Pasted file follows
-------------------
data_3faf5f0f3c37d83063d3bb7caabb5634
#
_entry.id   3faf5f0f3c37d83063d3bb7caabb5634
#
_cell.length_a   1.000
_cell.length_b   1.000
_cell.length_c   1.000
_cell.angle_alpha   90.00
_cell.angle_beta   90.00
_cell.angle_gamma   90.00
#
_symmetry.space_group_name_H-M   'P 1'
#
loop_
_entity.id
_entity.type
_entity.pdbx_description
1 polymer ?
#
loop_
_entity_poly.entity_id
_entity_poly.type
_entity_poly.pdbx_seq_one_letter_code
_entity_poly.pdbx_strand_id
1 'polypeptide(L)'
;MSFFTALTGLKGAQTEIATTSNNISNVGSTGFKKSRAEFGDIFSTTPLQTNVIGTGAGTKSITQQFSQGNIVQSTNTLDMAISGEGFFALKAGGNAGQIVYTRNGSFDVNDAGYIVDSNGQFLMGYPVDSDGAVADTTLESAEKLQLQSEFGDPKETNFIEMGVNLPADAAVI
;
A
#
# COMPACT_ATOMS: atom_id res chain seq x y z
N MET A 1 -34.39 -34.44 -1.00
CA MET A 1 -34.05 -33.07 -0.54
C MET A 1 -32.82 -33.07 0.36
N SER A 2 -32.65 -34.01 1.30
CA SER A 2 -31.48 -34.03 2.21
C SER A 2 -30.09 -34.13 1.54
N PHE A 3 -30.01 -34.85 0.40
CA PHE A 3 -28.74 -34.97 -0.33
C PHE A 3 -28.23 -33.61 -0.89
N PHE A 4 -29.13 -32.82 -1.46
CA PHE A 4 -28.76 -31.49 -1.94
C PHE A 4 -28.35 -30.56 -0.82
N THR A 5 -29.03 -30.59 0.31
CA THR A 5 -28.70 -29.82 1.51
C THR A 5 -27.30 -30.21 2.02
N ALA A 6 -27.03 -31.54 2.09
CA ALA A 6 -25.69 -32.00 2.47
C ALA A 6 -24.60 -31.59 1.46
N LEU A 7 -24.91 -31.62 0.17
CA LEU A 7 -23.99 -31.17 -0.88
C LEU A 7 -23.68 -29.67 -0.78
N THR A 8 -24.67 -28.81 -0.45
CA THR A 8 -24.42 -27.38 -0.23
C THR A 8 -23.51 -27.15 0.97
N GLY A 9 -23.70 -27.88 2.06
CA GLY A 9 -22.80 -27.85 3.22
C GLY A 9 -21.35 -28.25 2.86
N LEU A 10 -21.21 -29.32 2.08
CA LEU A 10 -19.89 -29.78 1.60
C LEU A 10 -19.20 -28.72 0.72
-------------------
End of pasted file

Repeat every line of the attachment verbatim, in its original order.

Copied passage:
data_3faf5f0f3c37d83063d3bb7caabb5634
#
_entry.id   3faf5f0f3c37d83063d3bb7caabb5634
#
_cell.length_a   1.000
_cell.length_b   1.000
_cell.length_c   1.000
_cell.angle_alpha   90.00
_cell.angle_beta   90.00
_cell.angle_gamma   90.00
#
_symmetry.space_group_name_H-M   'P 1'
#
loop_
_entity.id
_entity.type
_entity.pdbx_description
1 polymer ?
#
loop_
_entity_poly.entity_id
_entity_poly.type
_entity_poly.pdbx_seq_one_letter_code
_entity_poly.pdbx_strand_id
1 'polypeptide(L)'
;MSFFTALTGLKGAQTEIATTSNNISNVGSTGFKKSRAEFGDIFSTTPLQTNVIGTGAGTKSITQQFSQGNIVQSTNTLDMAISGEGFFALKAGGNAGQIVYTRNGSFDVNDAGYIVDSNGQFLMGYPVDSDGAVADTTLESAEKLQLQSEFGDPKETNFIEMGVNLPADAAVI
;
A
#
# COMPACT_ATOMS: atom_id res chain seq x y z
N MET A 1 -34.39 -34.44 -1.00
CA MET A 1 -34.05 -33.07 -0.54
C MET A 1 -32.82 -33.07 0.36
N SER A 2 -32.65 -34.01 1.30
CA SER A 2 -31.48 -34.03 2.21
C SER A 2 -30.09 -34.13 1.54
N PHE A 3 -30.01 -34.85 0.40
CA PHE A 3 -28.74 -34.97 -0.33
C PHE A 3 -28.23 -33.61 -0.89
N PHE A 4 -29.13 -32.82 -1.46
CA PHE A 4 -28.76 -31.49 -1.94
C PHE A 4 -28.35 -30.56 -0.82
N THR A 5 -29.03 -30.59 0.31
CA THR A 5 -28.70 -29.82 1.51
C THR A 5 -27.30 -30.21 2.02
N ALA A 6 -27.03 -31.54 2.09
CA ALA A 6 -25.69 -32.00 2.47
C ALA A 6 -24.60 -31.59 1.46
N LEU A 7 -24.91 -31.62 0.17
CA LEU A 7 -23.99 -31.17 -0.88
C LEU A 7 -23.68 -29.67 -0.78
N THR A 8 -24.67 -28.81 -0.45
CA THR A 8 -24.42 -27.38 -0.23
C THR A 8 -23.51 -27.15 0.97
N GLY A 9 -23.70 -27.88 2.06
CA GLY A 9 -22.80 -27.85 3.22
C GLY A 9 -21.35 -28.25 2.86
N LEU A 10 -21.21 -29.32 2.08
CA LEU A 10 -19.89 -29.78 1.60
C LEU A 10 -19.20 -28.72 0.72